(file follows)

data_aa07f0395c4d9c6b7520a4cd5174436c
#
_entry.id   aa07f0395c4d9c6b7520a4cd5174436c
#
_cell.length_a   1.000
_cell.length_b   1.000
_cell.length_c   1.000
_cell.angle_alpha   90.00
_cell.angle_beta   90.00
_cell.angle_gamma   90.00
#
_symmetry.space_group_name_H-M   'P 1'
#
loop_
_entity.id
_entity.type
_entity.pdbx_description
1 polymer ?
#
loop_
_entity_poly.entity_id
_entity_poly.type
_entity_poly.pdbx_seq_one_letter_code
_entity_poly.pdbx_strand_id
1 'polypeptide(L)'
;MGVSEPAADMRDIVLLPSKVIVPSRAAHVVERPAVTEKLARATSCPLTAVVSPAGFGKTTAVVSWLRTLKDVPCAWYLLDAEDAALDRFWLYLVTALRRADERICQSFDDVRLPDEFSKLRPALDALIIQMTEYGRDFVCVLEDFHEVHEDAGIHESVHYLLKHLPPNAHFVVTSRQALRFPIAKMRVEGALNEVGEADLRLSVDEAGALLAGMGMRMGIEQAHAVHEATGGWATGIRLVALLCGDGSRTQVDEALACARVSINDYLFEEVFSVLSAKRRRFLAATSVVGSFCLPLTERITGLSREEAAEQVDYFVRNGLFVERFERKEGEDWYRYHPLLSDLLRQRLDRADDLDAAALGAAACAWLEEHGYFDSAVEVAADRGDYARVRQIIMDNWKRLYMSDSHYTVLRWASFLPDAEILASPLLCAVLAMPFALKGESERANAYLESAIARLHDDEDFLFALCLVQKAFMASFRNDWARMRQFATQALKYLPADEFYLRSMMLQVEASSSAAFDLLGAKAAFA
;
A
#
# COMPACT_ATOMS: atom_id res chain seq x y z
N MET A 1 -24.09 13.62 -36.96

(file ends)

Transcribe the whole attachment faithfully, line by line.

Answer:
data_aa07f0395c4d9c6b7520a4cd5174436c
#
_entry.id   aa07f0395c4d9c6b7520a4cd5174436c
#
_cell.length_a   1.000
_cell.length_b   1.000
_cell.length_c   1.000
_cell.angle_alpha   90.00
_cell.angle_beta   90.00
_cell.angle_gamma   90.00
#
_symmetry.space_group_name_H-M   'P 1'
#
loop_
_entity.id
_entity.type
_entity.pdbx_description
1 polymer ?
#
loop_
_entity_poly.entity_id
_entity_poly.type
_entity_poly.pdbx_seq_one_letter_code
_entity_poly.pdbx_strand_id
1 'polypeptide(L)'
;MGVSEPAADMRDIVLLPSKVIVPSRAAHVVERPAVTEKLARATSCPLTAVVSPAGFGKTTAVVSWLRTLKDVPCAWYLLDAEDAALDRFWLYLVTALRRADERICQSFDDVRLPDEFSKLRPALDALIIQMTEYGRDFVCVLEDFHEVHEDAGIHESVHYLLKHLPPNAHFVVTSRQALRFPIAKMRVEGALNEVGEADLRLSVDEAGALLAGMGMRMGIEQAHAVHEATGGWATGIRLVALLCGDGSRTQVDEALACARVSINDYLFEEVFSVLSAKRRRFLAATSVVGSFCLPLTERITGLSREEAAEQVDYFVRNGLFVERFERKEGEDWYRYHPLLSDLLRQRLDRADDLDAAALGAAACAWLEEHGYFDSAVEVAADRGDYARVRQIIMDNWKRLYMSDSHYTVLRWASFLPDAEILASPLLCAVLAMPFALKGESERANAYLESAIARLHDDEDFLFALCLVQKAFMASFRNDWARMRQFATQALKYLPADEFYLRSMMLQVEASSSAAFDLLGAKAAFA
;
A
#
# COMPACT_ATOMS: atom_id res chain seq x y z
N MET A 1 -24.09 13.62 -36.96